Operating and transportation and capital, oh my!
Senate Republicans unveiled their two-year operating budget this week and their key selling point reverberated throughout the state: no new taxes.
“It’s a no new taxes budget,” several Republican lawmakers said.
Headlines followed suit, “State GOP unveils ‘no new taxes’ budget.”
But wait, one astute reader pointed out: Aren’t Senate Republicans pushing a gas tax this legislative session?
Well, yes …
It’s budget crunch time in Olympia and probably a worthwhile reminder that the two-year operating budget is different from the proposed transportation and capital budgets.
The proposed 11.7 cents incremental gas tax is in the Senate’s $15 billion proposed transportation package.
Here’s another noteworthy nuance, when Republicans say no “new” taxes, that doesn’t mean they won’t increase existing taxes.
The Senate Republican’s two-year operating budget proposal allows several tax exemptions to expire, which is in effect raising taxes.
Here’s a recap of where lawmakers are at with each budget: the House, which is controlled by the Democrats, passed their budget this week.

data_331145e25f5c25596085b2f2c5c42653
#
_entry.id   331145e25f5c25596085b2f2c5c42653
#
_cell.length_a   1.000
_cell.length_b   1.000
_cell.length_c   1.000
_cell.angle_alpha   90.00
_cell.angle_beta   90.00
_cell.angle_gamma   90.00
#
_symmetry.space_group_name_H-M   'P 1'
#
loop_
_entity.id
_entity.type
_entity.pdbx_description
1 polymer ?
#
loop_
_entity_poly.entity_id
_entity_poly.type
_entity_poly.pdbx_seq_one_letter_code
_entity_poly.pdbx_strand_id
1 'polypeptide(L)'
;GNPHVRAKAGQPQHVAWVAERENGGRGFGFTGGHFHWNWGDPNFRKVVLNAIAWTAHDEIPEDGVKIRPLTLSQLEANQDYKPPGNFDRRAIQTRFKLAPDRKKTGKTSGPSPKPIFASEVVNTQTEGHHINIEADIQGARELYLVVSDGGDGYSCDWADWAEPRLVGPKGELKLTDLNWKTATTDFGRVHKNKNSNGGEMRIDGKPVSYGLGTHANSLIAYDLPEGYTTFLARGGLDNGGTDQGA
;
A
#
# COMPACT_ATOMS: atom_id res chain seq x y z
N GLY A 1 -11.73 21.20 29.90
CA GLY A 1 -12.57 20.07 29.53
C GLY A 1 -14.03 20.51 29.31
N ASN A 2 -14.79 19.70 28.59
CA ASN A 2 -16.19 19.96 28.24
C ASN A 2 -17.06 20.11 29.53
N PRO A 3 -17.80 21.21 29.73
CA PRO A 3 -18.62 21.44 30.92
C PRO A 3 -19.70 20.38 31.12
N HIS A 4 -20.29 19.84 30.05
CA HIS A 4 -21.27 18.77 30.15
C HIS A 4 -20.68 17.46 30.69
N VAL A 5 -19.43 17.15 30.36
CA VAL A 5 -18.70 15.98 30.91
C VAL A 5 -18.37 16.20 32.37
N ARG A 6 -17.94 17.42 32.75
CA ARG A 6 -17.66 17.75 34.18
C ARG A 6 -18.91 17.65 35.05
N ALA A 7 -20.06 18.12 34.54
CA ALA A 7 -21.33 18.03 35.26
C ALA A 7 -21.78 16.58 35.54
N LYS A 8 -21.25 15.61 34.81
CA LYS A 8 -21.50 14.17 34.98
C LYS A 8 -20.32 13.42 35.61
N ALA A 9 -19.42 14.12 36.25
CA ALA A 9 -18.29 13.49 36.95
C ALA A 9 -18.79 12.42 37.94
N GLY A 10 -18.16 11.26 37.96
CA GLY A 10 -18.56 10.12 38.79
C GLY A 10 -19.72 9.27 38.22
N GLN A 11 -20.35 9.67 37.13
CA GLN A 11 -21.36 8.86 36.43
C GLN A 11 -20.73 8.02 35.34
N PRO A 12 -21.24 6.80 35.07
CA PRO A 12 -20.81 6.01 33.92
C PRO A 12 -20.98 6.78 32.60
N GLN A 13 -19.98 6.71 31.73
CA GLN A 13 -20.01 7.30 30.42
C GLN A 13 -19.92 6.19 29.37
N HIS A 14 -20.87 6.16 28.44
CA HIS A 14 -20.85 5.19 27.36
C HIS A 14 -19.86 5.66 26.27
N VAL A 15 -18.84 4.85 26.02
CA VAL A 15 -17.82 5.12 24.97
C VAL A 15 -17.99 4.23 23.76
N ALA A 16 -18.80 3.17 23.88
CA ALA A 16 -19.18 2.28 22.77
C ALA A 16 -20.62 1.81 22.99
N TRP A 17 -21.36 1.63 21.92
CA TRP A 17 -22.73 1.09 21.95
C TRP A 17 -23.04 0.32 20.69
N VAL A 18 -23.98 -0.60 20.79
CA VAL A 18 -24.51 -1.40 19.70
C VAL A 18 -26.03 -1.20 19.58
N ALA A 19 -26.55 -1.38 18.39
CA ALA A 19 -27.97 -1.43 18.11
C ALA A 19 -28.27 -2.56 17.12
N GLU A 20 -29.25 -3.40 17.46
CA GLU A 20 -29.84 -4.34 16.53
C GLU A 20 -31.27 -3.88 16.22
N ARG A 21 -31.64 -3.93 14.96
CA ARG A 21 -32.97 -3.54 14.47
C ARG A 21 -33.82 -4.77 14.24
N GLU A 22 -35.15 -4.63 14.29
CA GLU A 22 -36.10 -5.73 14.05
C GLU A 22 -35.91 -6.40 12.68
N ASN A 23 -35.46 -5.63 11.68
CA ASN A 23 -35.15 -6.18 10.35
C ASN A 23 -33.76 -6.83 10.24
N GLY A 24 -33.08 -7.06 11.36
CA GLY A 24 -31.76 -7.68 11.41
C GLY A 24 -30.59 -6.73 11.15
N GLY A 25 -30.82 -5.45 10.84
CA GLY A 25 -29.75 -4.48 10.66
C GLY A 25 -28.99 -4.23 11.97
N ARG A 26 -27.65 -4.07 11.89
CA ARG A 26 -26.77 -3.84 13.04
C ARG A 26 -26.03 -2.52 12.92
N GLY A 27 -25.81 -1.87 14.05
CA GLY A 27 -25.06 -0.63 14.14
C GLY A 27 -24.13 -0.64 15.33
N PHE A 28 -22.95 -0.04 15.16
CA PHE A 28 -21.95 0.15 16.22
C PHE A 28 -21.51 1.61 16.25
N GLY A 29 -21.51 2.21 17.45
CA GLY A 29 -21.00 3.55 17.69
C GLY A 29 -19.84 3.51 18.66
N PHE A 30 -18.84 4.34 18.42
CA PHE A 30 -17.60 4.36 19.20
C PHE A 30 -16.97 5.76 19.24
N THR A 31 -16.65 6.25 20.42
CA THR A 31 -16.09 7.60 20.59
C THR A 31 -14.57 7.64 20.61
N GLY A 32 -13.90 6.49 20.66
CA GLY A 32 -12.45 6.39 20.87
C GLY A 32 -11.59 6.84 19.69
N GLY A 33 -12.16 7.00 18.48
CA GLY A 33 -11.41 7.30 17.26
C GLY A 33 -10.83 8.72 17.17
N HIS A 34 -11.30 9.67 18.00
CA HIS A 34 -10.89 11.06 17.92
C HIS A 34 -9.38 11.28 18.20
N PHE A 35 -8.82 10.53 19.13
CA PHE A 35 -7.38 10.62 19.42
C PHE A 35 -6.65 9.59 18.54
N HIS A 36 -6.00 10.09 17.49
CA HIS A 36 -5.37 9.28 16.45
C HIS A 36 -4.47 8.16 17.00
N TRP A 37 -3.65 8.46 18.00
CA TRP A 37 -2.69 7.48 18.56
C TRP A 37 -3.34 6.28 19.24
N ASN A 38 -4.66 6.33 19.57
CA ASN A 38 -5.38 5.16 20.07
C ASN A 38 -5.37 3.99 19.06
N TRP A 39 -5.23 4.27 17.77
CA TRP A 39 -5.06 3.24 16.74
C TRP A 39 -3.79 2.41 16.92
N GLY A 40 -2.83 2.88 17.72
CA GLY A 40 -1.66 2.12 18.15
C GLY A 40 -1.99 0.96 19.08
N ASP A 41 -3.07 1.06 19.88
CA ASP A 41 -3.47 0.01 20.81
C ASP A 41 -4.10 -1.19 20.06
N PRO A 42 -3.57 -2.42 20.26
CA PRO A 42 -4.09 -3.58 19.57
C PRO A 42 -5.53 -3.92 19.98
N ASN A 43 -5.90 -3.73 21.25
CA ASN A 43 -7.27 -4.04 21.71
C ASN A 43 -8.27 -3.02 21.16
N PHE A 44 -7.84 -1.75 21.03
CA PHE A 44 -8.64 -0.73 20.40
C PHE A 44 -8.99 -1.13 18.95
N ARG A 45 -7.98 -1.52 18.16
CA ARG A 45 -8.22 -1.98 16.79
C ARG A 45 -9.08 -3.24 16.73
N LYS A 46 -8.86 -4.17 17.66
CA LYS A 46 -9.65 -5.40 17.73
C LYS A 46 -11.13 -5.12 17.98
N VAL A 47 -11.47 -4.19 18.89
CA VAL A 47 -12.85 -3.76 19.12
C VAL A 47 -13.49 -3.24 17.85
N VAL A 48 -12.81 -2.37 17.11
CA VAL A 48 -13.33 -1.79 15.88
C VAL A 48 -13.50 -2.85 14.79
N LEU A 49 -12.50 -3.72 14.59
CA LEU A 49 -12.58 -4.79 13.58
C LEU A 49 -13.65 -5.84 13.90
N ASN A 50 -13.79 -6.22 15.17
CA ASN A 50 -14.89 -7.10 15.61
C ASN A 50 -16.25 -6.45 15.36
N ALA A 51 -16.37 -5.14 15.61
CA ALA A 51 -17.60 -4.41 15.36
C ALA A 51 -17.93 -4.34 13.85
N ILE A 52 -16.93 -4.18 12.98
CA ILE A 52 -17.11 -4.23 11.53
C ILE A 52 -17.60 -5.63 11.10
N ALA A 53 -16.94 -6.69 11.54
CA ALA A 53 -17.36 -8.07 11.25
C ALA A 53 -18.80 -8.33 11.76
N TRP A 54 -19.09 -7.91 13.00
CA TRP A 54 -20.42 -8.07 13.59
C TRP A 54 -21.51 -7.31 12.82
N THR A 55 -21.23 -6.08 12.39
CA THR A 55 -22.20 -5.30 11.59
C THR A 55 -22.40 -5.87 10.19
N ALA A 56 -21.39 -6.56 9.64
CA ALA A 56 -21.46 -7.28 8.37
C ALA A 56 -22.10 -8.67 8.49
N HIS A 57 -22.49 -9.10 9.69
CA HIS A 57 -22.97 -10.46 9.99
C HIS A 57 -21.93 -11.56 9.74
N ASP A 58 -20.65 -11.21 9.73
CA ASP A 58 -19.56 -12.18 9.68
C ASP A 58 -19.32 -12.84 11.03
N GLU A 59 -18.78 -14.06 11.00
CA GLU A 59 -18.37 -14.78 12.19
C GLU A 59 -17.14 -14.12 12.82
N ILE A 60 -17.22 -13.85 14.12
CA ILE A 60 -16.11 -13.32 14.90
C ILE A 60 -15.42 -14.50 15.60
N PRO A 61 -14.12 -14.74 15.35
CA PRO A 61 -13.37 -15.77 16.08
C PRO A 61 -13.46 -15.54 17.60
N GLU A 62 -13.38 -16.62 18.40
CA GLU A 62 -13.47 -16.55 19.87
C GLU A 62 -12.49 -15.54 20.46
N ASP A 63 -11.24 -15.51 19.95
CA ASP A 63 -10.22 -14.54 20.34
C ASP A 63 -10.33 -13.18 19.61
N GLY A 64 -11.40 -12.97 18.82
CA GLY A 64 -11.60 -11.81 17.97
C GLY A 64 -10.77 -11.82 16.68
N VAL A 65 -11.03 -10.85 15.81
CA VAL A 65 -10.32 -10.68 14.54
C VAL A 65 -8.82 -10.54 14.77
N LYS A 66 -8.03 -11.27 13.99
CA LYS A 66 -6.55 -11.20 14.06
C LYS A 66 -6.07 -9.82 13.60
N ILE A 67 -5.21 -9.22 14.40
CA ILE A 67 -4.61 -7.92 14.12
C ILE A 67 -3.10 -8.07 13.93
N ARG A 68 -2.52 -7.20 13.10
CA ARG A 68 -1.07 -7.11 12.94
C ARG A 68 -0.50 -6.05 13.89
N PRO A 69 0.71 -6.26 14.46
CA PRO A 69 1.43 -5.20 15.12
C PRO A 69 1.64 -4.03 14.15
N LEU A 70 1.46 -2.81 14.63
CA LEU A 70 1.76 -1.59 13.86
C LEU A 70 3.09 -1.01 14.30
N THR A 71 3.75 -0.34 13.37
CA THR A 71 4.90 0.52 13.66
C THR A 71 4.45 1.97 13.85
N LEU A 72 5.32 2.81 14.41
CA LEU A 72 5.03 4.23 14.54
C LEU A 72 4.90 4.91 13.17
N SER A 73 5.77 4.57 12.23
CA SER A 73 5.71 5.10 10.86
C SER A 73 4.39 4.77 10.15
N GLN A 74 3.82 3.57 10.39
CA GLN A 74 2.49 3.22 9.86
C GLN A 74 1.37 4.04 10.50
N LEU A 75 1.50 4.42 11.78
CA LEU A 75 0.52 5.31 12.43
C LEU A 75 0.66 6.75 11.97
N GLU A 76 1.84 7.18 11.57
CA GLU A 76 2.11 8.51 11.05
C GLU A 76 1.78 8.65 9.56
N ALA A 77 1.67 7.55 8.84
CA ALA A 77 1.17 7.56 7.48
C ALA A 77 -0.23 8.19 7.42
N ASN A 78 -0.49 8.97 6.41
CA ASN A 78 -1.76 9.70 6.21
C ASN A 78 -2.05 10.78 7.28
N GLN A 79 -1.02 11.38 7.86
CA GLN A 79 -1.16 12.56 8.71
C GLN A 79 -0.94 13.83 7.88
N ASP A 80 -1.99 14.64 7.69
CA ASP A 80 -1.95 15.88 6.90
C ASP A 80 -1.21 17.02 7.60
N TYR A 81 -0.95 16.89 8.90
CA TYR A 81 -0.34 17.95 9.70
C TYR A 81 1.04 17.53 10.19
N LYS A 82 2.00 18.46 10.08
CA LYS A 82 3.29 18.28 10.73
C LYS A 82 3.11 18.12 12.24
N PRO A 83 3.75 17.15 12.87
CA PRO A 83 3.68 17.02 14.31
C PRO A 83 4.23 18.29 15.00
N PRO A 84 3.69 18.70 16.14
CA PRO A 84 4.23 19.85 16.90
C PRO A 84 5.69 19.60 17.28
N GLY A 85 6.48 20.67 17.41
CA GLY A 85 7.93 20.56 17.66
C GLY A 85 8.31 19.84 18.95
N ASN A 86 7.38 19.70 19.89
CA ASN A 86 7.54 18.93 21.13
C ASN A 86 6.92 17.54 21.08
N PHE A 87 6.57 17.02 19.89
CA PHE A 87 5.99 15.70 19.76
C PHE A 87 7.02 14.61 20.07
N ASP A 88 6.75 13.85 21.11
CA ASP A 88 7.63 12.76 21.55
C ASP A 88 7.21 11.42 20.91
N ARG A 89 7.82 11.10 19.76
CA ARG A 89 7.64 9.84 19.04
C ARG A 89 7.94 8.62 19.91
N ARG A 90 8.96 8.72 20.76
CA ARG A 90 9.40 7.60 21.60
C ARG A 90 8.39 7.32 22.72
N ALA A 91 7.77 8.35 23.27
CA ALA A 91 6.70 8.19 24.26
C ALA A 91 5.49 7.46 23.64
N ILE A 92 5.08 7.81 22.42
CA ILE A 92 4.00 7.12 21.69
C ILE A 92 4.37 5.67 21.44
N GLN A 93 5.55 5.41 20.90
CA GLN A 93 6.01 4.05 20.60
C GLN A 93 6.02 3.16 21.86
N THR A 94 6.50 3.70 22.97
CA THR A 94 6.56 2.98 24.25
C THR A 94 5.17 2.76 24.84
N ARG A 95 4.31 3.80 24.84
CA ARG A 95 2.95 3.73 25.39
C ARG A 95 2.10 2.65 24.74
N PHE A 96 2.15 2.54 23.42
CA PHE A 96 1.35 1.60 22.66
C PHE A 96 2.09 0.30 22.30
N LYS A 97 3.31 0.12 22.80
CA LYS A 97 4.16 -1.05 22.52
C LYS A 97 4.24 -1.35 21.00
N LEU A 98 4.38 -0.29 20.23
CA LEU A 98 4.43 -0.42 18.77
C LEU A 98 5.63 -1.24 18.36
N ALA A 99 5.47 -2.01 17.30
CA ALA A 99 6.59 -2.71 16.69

Highlights from the House Democrat’s budget include sending $3.2 billion to K-12 education and $1.4 billion to help satisfy the McCleary requirements. It’s a $38.8 billion two-year budget.
It includes a 5 percent capital gains tax, allows for several tax exemptions to expire and has a slight increase in the business and occupation taxes.
Despite pulling an all-nighter, the Senate, controlled by the Republicans, did not pass their budget this week. They are expected to debate the budget again on Monday.
Their proposal includes sending $2.7 billion to K-12, $1.3 billion to satisfy McCleary requirements and cutting tuition at universities. To pay for their $38 billion two-year budget, they would allow for 15 tax exemptions to expire, rely on marijuana and other existing revenue and dip into other accounts.
The House has not yet unveiled a transportation package. The Senate has already pass a transportation package.
Only the House has passed a capital budget, which addresses construction needs for state buildings, schools and other government buildings and spaces
Lawmakers have until April 26 until they are scheduled to adjourn.